13 Claims, 10 Drawing Figures RELEASABLE-BINDING MECHANISM FOR SKIS 7 BACKGROUND OF INVENTION mal stress.

In all such mechanisms frictional forces are the. conranges of temperature and moisture (including varying conditions of ice and snow), the frictional forces will also vary over a wide range and thus for any particular setting of the mechanism there may be a wide range of release characteristics depending on the variables'of environment. Thus, if the binding is safe under one set of conditions, it may be very unsafe under other conditions such as icing for example.

Another shortcoming present in varying degrees in prior bindings is the inability thereof to sense all the various stress angles which the binding, to be fully safe, must be sensitive to. A still further. problem of prior devices is the release time" which, in the conventional mechanical clamping type release arrangements, is relatively slow, allowing high forces to build up in the skiers limbs before release is obtained. Ease of adjustment and ability to adjust the bindings for an infinite variety of anatomical conditions is a further problem.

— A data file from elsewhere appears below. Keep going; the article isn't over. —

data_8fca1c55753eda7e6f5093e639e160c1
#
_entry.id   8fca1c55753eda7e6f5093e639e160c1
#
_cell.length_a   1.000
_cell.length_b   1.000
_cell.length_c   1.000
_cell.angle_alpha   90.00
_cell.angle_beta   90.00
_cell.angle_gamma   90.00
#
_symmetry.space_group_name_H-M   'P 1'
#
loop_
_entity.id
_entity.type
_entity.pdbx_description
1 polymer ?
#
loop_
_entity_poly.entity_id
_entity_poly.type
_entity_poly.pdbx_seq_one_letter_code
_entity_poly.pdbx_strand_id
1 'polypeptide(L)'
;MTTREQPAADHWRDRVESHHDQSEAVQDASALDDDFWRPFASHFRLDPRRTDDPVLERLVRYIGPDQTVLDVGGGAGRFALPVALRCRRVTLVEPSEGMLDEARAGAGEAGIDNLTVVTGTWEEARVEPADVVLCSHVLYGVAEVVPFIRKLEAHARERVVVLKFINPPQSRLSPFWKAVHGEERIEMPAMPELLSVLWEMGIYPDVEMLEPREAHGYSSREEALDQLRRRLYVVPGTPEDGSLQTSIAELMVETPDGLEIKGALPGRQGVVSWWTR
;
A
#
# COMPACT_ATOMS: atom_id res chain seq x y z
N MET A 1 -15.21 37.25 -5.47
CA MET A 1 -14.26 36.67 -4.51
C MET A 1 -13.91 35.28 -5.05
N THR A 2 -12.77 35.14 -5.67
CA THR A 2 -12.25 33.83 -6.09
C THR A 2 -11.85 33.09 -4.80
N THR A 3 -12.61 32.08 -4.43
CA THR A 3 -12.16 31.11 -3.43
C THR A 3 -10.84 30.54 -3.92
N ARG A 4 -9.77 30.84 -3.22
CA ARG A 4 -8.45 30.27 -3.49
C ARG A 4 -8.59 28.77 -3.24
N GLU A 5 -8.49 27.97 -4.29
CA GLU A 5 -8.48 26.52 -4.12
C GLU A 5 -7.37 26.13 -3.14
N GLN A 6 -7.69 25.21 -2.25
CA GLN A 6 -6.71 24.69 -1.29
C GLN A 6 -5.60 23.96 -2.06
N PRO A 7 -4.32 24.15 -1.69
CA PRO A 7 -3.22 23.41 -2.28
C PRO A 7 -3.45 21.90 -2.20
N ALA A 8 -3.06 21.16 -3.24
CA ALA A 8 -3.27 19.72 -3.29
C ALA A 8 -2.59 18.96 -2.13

As will be clearly apparent from the detailed description of the present invention which follows, the problems explained above are substantially reduced or eliminated by the improved releasable binding mechanism of this invention.

SUMMARY OF INVENTION 7 A releasable binding mechanism for a ski including a boot support member mounted on the ski and a resilient mounting means for mounting the boot support member thereon. The boot is held on the boot support member by any suitable holding means such as an adjustable cable. A strain sensing means such as a plurality of micro-switches is mounted within the confines of the boot support member and is adapted to sense stresses of predetermined magnitude set up in the resilient mounting means as a result of forces exerted on the boot support member. Also mounted and sealed within the boot support member is a releasing means adapted for energization from a source of electrical energy under the control of the micro-switches. The releasing means includes an explosive charge and an igniter therefor adapted, when energized, to release the holding cable.